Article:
Focal adhesion dynamics are altered in schizophrenia
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Background Evidence from genetic association studies implicate genes involved in neural migration associated with schizophrenia risk. Neural stem/progenitor cell cultures (neurosphere-derived cells) from olfactory mucosa of schizophrenia patients have significantly dysregulated expression of genes in focal adhesion kinase (FAK) signaling, a key pathway regulating cell adhesion and migration. The aim of this study was to investigate whether olfactory neurosphere-derived cells from schizophrenia patients have altered cell adhesion, cell motility, and focal adhesion dynamics. Methods Olfactory neurosphere-derived cells from nine male schizophrenia patients and nine male healthy control subjects were used. Cells were assayed for cell adhesion and cell motility and analyzed for integrins and FAK proteins. Focal adhesions were counted and measured in fixed cells, and time-lapse imaging was used to assess cell motility and focal adhesion dynamics. Results Patient-derived cells were less adhesive and more motile than cells derived from healthy control subjects, and their motility was reduced to control cell levels by integrin-blocking antibodies and by inhibition of FAK. Vinculin-stained focal adhesion complexes were significantly smaller and fewer in patient cells. Time-lapse imaging of cells expressing FAK tagged with green fluorescent protein revealed that the disassembly of focal adhesions was significantly faster in patient cells. Conclusions The evidence for altered motility and focal adhesion dynamics in patient-derived cells is consistent with dysregulated gene expression in the FAK signaling pathway in these cells. Alterations in cell adhesion dynamics and cell motility could bias the trajectory of brain development in schizophrenia.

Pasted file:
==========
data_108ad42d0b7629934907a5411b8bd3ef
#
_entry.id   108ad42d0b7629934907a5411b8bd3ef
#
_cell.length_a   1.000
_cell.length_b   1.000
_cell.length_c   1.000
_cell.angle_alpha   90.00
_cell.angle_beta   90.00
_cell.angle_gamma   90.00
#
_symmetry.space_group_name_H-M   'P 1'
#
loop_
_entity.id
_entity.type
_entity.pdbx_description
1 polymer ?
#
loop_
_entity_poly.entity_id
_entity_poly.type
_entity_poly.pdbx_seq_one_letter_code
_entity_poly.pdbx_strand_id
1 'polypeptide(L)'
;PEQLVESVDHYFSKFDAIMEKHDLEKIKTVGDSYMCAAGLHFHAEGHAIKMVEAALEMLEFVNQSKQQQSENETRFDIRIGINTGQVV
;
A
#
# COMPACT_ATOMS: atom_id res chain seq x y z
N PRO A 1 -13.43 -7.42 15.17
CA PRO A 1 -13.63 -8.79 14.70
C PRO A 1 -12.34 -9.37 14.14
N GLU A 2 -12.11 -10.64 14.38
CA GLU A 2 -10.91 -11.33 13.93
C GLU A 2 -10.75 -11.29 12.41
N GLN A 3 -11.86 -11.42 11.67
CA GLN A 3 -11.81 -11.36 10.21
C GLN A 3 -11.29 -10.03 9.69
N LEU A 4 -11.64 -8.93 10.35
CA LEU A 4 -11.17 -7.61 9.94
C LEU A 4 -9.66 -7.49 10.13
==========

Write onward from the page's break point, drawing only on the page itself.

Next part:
Neurosciences not elsewhere classified